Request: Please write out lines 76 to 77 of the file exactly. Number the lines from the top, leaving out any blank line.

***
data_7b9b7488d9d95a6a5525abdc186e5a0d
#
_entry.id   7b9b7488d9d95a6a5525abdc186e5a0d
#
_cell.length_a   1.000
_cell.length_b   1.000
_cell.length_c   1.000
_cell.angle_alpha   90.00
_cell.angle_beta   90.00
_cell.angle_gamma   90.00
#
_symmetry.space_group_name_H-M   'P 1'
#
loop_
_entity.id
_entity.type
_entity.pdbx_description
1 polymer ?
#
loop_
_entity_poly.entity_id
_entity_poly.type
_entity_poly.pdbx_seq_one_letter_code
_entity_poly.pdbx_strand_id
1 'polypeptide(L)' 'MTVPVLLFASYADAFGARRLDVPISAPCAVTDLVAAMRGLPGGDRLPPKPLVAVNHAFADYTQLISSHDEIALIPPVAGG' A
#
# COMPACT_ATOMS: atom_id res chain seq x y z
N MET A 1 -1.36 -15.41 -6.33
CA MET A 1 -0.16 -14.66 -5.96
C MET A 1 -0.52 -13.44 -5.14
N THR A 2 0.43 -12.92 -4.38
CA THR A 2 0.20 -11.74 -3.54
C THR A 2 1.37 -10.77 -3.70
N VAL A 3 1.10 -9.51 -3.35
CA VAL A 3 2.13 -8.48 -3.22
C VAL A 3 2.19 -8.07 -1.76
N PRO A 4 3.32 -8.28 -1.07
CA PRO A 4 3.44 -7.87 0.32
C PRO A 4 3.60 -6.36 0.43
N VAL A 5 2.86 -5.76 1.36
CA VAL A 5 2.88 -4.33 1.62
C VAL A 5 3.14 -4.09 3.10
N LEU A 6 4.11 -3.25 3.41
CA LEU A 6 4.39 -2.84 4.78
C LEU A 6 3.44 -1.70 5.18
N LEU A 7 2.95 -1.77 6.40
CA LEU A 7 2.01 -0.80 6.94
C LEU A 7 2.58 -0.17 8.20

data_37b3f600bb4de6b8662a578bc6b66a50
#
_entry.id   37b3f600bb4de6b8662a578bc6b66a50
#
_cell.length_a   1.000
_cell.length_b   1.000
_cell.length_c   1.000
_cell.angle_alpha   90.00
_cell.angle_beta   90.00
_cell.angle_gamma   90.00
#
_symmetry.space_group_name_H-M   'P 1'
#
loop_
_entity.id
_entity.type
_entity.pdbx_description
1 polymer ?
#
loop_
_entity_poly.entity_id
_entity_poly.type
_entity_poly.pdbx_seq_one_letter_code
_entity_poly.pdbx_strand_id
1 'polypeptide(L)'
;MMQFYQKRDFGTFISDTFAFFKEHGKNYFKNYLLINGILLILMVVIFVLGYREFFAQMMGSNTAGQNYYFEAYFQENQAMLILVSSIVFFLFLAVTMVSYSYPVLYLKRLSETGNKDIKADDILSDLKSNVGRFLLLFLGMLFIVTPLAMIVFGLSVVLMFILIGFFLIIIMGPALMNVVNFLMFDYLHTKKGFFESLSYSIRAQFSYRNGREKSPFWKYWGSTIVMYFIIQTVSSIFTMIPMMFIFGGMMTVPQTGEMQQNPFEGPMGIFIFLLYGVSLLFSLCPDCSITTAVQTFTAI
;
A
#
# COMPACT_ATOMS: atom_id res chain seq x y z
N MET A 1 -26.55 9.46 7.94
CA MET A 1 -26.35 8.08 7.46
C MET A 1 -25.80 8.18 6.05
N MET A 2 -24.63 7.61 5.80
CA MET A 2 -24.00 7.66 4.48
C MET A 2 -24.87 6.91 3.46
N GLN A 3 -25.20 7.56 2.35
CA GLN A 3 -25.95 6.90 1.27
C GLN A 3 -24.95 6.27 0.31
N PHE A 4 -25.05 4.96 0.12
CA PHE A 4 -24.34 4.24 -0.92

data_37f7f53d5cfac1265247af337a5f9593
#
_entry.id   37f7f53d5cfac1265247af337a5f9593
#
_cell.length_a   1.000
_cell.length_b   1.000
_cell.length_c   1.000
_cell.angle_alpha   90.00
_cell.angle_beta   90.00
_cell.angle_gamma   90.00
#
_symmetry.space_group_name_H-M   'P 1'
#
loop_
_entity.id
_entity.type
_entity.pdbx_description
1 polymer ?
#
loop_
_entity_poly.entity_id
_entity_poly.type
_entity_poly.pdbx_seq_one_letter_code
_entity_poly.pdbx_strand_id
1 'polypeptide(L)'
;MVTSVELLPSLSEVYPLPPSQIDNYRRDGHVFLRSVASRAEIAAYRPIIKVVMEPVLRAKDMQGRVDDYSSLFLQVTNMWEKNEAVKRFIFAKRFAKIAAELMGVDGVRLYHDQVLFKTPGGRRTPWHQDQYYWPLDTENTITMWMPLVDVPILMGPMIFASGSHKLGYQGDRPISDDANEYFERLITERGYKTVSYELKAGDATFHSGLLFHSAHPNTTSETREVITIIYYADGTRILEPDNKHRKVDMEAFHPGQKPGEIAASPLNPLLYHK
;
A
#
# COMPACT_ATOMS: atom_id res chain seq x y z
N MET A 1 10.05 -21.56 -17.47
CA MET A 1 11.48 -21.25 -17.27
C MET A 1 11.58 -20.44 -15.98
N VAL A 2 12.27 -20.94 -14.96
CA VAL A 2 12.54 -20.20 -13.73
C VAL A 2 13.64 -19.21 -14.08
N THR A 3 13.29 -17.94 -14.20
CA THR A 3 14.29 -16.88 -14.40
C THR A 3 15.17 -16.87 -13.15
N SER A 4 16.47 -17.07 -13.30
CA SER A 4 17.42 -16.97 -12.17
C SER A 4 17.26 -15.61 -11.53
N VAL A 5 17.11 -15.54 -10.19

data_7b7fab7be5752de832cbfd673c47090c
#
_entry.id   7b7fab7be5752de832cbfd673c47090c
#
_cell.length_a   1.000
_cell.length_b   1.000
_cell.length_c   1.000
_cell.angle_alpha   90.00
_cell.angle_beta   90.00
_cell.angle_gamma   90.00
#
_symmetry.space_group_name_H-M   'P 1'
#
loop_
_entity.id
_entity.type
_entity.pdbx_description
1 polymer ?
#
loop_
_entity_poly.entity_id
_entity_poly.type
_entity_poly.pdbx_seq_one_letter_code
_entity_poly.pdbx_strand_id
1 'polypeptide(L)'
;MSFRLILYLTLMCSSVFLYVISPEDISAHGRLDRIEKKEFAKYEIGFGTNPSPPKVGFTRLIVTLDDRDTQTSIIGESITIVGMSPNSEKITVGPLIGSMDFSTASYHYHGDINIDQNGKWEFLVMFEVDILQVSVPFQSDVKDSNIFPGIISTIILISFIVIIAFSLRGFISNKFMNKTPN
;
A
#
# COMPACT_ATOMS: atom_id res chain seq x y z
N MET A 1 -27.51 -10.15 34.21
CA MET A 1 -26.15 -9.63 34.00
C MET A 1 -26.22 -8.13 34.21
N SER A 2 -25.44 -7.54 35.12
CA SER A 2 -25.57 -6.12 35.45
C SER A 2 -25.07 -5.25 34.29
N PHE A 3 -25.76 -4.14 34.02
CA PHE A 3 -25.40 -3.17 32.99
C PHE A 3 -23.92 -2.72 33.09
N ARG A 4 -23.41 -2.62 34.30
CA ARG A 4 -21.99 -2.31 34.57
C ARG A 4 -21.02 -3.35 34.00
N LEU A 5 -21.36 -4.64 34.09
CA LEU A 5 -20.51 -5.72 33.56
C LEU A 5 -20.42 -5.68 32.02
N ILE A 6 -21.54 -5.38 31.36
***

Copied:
A
#